RogerBW's Blog

Haywire 07 June 2014

2011, dir. Steven Soderbergh, Gina Carano, Michael Angarano: IMDb / allmovie

An agent betrayed and framed by her boss sets about taking him down.

It's a very old story, once we've seen plenty of times before, though granted usually with a male rather than a female operative. So if the plot is well-worn, what's left to appreciate is acting and direction.

This is directed by Soderbergh, of course, so everything has to have that little edge of artiness. For a start, the majority of it is in flashback. One action sequence is tinted faintly sepia and played with almost no sound, just the music; other tense scenes play with colour saturation, and have only native sound. There's no real consistency to it. On the upside, Soderbergh isn't afraid to leave his audience guessing at what's going on; there's no hand-holding such as many films use, that would leave even the most naïf and foolish member of the audience (and the novice to spy films) in no doubt as to what was happening. What's more, the action sequences (not as many as one might expect from this sort of film) are shot clearly; there's always a sense of place, and of how the fighters are moving around within a confined hotel room, alley, or whatever. The fights give the feel of being realistic, though I'm no expert, and the lack of music for most of them lends a visceral feel that's too often lacking; my only real problem is that they seem to last too long given the amount of damage that's being dealt.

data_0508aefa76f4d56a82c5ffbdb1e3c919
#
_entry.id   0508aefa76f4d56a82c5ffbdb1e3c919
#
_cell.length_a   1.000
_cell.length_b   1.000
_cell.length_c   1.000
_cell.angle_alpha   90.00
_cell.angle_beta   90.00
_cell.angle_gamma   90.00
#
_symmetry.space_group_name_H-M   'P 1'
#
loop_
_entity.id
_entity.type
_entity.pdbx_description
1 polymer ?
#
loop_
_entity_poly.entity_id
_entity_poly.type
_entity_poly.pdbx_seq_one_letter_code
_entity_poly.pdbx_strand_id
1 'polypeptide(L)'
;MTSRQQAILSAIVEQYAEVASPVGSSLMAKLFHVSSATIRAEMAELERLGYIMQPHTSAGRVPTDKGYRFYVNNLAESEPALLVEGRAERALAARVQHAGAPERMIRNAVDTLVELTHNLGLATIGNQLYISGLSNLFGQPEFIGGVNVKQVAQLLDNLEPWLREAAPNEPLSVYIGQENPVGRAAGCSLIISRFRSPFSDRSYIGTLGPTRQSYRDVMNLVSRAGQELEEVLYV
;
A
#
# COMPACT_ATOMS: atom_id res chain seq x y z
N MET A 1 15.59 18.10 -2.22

This is Carano's film, and she's allowed to look like a real person: her skin isn't perfectly smooth. But more importantly she always projects a sense of being in control, not surprisingly for someone with a background in muay thai and then MMA before she went into showmanship. The conversation before the first fight is just another stage of the dominance game: they both know there's going to be a fight, and that conversation is really just a way of setting up advantage in it. Some of her line readings were apparently tweaked after shooting, and they still aren't always that great, but for a role like this I'd rate Carano's utter physical confidence as far more important than the ability to put across emotions. After all, the character is meant to be relatively undemonstrative, as one has to be to survive a job like that. Perversely enough, that makes her rather more likeable on screen than she has any right to be.

There's a strong, if small, secondary role for the ever-excellent Bill Paxton as the protagonist's father, and a practically unrecognisable Ewan McGregor as her double-crossing boss; Carano's able to hold her own on the screen against a number of surprisingly big names. But alas, towards the end everyone's performance starts to sag a bit; I suspect the film would have been better trimmed by twenty minutes or so, as I started to get a feeling that cast and crew were going through the motions.

All the same, and while it won't set the world on fire, it's solid entertainment; the artiness didn't detract from my enjoyment, and all this film really needs to be is enjoyable.

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